Without loyalty, employees don’t go the extra mile that’s needed to make a business competitive.
Breach of a psychological contract in the workplace can irreparably damage relationships and produce a number of undesirable outcomes.
Doctors, landlords and now employers are expected to check immigration status.
Border control no longer stops at the border.
A Canberra barista makes coffee. Many low-paid workers will be affected by the Fair Work Commission’s decision on penalty rates.
The government has a major headache on its hands with the proposed cuts to penalty rates, which could haunt it all the way to the next election.
Knowledge workers hate being micromanaged.
The number of "knowledge workers" in Australia is rising but they present a unique challenge to managers.
Timekeeping laws still refer to the forgone days of punch cards and time clocks.
Time clock via www.shutterstock.com
If you think the hours you work are all converted directly into dollars, think again. There are a lot of ways employers can manipulate your time – some of which are legal, others highly questionable.
Cabinet papers released today have given us some insight into how current issues like the gender superannuation gap emerged.
The changes to superannuation discussed in the 1992-93 cabinet papers shaped the system we have today for better and worse.
Employers’ demand for critical thinking skills in new graduates has risen 158% in three years.
Being a good critical thinker is a desirable and highly-sought after trait for getting a job in today's economy. But are universities actually teaching this skill effectively?
Employees who have a mutually loyal relationship with their employers and a balance of positive and negative emotions at work are less likely to quit.
New research used a method that predicts divorce to pick up the signs that an employee will stay or leave their job.
Backpackers will lose 95% of their superannuation while other workers from overseas retain theirs.
The government's changes to the so called "backpacker tax" will mean these holidaying workers will have less super than other temporary workers in Australia, creating even more inequality.
The practice of looking up a future employees’ social media account is widespread but the use of such profiling is blurring the lines between private and public life.
Employers are increasingly using potential employees' social media accounts to determine their suitability for jobs. A new study finds employees are uncomfortable with this but accept the practice.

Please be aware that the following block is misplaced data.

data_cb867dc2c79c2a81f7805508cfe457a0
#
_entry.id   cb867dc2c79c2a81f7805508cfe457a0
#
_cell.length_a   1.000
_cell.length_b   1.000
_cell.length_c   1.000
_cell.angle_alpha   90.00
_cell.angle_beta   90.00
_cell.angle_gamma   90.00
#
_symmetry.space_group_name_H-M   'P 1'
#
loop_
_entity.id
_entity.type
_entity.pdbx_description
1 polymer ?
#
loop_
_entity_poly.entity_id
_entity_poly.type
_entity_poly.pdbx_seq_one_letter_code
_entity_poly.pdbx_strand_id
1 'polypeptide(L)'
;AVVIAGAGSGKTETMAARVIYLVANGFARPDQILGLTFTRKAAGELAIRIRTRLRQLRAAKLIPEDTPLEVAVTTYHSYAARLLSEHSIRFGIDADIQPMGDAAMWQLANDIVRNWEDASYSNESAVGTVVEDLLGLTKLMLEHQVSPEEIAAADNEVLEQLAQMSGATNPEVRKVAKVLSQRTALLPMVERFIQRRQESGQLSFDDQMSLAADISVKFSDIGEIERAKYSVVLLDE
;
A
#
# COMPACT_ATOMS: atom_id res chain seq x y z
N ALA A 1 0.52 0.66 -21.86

A lot of research on internships is based on perspectives of employers and interns, which makes the findings less objective.
There isn't a lot of research on whether an internship will secure you a job.
Research shows that employers tend to win cases where pregnant women claim unfair dismissal.
Research shows pregnant women are still being discriminated against in unfair dismissal cases, when employers say they are redundant.
The rise of subcontracting and franchises has allowed employers to enjoy the profits without the responsibility.
While there has been a rise in contracting out and 'disruptors' such as Uber, employment is an will remain the dominant method of business operation in a capitalist setting.
The association representing AFL players is a good example of using a union model to give workers a voice.
In an increasingly individualised workplace, unions can no longer rely on organising tactics to survive. Instead, they need to undertake a major "rebranding".
Regardless of the channels through which it is done, most employees want to have a say in how their workplaces are run.
Even though union membership has dropped to just 15%, unions still have an important role to play in ensuring that workers have meaningful input into how their workplaces are run.
Bean bags as chairs and other office design gimmicks are not the best ideas for a mentally healthy workplace.
Employers need to move beyond promoting mental health to preventing psychological harm at work.
Employees who are thinking of disclosing a mental illness in the workplace should weigh up the advantages and disadvantages.
Australian discrimination laws offer some protection for employees wanting to disclose their mental illness, but it doesn't make the decision any easier.
There are definite costs of mental illness in the workplace but the return on investment in a mentally healthy workplace can be a big boost to the bottom line.
New data shows Australians are spending more on mental health services and with costs to business in the millions, it's time employers realised good mental health is good for the bottom line too.
Investing in health will pay off in the workforce.
Amid all the talk of the UK’s economic recovery it is easy to forget that workforce health is a productivity issue. Over the next 20 years, as our workforce ages, retires later and the risks of more chronic…
The European Union is debating the legality of sacking an employee on the grounds that their excess weight prevented them from doing their job – a case that has surely been approaching for years. The Danish…